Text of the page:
Al-Qaeda rebuilding in Afghanistan to plan US attacks within ‘two years’, experts warn

Terror group is recovering after occupation and drone attacks diminished its threat

A Taliban fighter stands guard at Hamid Karzai International Airport in Kabul
A Taliban fighter stands guard at Hamid Karzai International Airport in Kabul
(Image credit: Karim Sahib/AFP via Getty Images)

Al-Qaeda could use Afghanistan as a base to launch attacks on US soil within two years following the Taliban’s return to power, US intelligence figures have warned.

The extremist group is currently “too degraded to pose an immediate threat after years of drone attacks”, The Times said, citing security sources, but “that is starting to change… a month after the Taliban seized power in Kabul”.

“We are already beginning to see indications of some potential movement of al-Qaeda to Afghanistan,” David Cohen, the CIA’s deputy director, told a security conference yesterday. “But it’s early days and we will obviously keep a very close eye on that.

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“The current assessment probably, conservatively, is one to two years for al-Qaeda to build some capability to at least threaten the homeland,” Lieutenant General Scott Berrier, director of the Defense Intelligence Agency, added.

“We’re thinking about ways to gain access back into Afghanistan with all kinds of sources and accesses,” Berrier said. “We are prioritising that effort. We’ll continue to prioritise it. But we have to be careful to balance these very scarce resources.”

US officials have insisted that the US would maintain “over-the-horizon” capabilities in Afghanistan after the withdrawal, Bloomberg reported, “which likely would include drone attacks”. However, “whether al-Qaeda can rebuild and plan attacks on America is a key test of President Biden’s decision to pull US forces out of Afghanistan”, The Times said.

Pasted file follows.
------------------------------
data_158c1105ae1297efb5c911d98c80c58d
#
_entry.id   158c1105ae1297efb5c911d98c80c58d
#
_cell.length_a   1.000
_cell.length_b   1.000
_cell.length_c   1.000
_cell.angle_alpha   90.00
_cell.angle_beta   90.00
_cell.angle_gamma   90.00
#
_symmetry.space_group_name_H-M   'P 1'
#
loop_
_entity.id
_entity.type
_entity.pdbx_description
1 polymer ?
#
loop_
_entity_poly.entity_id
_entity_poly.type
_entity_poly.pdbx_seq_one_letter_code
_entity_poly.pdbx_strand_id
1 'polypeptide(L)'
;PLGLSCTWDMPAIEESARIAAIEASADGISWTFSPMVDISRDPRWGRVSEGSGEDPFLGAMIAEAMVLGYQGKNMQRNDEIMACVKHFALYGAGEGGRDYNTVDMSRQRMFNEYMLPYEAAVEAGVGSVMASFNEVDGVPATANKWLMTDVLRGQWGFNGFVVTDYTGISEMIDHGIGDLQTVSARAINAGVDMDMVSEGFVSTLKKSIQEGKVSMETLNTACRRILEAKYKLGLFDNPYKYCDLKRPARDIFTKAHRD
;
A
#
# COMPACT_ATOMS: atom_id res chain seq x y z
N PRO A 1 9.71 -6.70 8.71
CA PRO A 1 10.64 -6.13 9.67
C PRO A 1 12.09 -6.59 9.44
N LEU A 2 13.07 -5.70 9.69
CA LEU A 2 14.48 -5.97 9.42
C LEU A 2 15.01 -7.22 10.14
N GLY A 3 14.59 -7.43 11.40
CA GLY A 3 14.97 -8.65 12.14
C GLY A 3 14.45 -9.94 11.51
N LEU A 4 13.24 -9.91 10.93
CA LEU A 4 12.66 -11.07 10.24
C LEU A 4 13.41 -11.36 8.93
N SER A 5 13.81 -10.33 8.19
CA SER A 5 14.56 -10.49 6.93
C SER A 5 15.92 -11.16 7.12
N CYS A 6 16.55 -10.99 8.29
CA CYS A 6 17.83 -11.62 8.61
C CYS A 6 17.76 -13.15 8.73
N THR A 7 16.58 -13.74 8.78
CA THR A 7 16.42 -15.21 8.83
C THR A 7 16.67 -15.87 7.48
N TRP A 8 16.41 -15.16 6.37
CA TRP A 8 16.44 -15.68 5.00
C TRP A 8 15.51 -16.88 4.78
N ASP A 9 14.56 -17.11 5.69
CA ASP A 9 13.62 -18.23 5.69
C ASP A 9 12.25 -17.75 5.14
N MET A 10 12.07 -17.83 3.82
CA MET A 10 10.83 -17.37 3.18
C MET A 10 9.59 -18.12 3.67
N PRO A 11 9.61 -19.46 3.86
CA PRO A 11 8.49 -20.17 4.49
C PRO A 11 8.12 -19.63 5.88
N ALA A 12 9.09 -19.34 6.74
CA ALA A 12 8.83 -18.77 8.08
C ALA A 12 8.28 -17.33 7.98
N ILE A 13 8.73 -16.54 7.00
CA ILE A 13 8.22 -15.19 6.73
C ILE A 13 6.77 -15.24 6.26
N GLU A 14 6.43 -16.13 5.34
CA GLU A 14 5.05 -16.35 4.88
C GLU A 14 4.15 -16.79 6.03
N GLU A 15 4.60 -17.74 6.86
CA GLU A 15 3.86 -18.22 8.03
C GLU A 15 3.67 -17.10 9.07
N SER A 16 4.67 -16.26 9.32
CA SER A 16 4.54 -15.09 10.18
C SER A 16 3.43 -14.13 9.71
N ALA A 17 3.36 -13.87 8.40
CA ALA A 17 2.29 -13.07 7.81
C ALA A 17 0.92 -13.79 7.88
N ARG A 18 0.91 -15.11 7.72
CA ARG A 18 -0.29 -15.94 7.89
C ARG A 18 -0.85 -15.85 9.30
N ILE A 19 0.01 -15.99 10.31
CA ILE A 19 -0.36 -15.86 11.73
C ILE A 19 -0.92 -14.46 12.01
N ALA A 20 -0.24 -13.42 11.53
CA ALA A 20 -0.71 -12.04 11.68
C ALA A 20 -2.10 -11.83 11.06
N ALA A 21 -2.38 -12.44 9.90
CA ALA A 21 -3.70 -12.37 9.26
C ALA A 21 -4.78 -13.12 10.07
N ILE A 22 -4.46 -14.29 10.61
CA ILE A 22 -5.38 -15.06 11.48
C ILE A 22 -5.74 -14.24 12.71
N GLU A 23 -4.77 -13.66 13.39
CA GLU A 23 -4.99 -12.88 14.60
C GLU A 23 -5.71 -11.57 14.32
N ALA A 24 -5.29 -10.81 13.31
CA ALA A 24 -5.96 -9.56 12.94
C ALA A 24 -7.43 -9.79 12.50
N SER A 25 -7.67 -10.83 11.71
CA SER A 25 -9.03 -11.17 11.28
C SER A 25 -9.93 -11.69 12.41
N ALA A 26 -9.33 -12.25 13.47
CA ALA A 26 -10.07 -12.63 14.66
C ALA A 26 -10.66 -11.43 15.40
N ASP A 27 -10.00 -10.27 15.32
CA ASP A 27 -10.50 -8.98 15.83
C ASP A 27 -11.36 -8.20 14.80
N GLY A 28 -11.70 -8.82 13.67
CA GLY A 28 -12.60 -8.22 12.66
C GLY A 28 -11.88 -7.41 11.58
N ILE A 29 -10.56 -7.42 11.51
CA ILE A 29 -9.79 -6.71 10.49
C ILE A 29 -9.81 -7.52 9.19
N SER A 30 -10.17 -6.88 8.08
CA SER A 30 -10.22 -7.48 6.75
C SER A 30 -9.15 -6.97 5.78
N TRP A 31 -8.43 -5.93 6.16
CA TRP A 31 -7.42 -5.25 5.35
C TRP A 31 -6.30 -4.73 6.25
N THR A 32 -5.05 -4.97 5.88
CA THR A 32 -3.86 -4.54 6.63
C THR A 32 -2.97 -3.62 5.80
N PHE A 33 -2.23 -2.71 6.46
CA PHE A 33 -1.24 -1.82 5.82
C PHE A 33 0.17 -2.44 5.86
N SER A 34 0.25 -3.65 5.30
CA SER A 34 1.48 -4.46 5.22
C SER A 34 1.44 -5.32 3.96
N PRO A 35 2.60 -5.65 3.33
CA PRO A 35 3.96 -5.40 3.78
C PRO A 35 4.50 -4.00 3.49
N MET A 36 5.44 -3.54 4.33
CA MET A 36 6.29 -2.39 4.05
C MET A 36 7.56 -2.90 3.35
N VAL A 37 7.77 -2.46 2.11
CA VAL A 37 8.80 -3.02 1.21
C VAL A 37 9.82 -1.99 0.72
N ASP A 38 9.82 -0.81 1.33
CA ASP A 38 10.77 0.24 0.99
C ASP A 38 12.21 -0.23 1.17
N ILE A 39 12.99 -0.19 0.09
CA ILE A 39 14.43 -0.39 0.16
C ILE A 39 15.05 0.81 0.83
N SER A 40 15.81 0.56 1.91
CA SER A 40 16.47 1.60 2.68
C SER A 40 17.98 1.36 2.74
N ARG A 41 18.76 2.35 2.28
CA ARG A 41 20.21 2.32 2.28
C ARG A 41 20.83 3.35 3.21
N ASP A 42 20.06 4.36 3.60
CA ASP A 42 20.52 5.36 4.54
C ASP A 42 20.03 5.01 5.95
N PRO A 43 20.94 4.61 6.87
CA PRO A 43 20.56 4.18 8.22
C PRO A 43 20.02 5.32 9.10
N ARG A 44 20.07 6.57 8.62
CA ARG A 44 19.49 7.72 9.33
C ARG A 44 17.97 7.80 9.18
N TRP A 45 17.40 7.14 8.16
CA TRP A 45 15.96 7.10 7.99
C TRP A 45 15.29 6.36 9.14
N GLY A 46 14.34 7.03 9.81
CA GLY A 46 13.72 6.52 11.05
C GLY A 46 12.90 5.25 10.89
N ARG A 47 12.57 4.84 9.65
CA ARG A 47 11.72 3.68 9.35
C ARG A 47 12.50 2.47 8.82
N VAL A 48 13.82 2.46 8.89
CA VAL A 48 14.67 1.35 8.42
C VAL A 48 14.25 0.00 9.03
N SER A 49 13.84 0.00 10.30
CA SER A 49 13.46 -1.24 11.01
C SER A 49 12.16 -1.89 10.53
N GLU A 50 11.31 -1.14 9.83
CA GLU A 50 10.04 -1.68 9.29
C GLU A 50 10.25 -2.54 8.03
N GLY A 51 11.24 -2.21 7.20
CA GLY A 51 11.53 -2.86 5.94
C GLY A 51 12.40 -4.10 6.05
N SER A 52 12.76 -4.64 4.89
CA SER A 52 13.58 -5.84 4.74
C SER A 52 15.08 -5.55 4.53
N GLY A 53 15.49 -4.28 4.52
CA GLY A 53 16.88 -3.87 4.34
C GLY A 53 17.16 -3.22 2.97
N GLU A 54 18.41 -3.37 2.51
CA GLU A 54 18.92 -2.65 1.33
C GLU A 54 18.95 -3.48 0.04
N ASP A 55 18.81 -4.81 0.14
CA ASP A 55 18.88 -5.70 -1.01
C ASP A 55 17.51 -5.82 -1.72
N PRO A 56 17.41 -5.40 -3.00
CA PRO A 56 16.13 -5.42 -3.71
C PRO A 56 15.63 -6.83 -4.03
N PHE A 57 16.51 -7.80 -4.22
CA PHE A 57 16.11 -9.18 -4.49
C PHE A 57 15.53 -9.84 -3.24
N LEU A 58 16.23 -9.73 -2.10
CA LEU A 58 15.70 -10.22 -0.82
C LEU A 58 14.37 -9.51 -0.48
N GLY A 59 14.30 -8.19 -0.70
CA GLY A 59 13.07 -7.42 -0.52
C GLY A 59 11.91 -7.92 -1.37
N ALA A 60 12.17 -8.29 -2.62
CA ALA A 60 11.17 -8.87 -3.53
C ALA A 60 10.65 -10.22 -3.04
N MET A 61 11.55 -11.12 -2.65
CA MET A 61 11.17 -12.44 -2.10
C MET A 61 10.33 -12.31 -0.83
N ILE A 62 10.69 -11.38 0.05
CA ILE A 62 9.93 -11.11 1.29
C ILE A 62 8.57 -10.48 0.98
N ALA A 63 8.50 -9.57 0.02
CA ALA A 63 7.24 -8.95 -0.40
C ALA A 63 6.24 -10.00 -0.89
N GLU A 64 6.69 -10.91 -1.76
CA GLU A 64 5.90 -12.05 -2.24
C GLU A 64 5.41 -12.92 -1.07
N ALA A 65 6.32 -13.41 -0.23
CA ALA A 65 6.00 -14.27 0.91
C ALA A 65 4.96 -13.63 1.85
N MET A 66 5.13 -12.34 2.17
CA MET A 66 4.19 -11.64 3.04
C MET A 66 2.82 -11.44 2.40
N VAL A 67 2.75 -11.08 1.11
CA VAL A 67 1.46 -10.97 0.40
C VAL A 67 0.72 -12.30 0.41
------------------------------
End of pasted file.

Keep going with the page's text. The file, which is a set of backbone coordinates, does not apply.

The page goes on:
Writing on Foreign Policy, Rita Katz, founder and executive director of the SITE Intelligence Group, a counterterrorism NGO, wrote that the Taliban regaining control of Afghanistan marks “the biggest boost to al-Qaeda and the global jihadist movement since 9/11”.

And a paper published earlier this month by the London-based Overseas Development Institute (ODI) warned that suggestions by the Taliban that the group can control al-Qaeda, a key tenet of the agreement struck with Donald Trump in 2020, “can either be read as dangerously overconfident or disingenuous and deceptive”.

The think tank added that the international community should “engage the Taliban in a conversation about international security”, adding that “alienating and isolating the Taliban over this issue would likely backfire”.

“Confrontation alone rarely yields results with the Taliban, and risks entrenching their positions,” the ODI said. “Furthermore, experience suggests that this will only drive them further into the arms of transnational groups like al-Qaeda.”

Warning of the danger of future attacks by al-Qaeda, US Director of National Intelligence Avril Haines warned the security conference in Washington that future threats to US domestic security could also emerge from “nations such as Yemen, Somalia, Syria and Iraq”, Bloomberg said.

Afghanistan is currently thought to be “further down the priority list after the two-decade American troop presence ended”, the news agency added, with Haines telling the conference that those other nations are where the US sees “the greatest threat”.

Intelligence officials also warned of “more immediate threats… from domestic terrorists”, Bloomberg added, with law enforcement currently “on high alert” ahead of a rally in Washington this Saturday in support of those arrested following the Capitol Hill riot.

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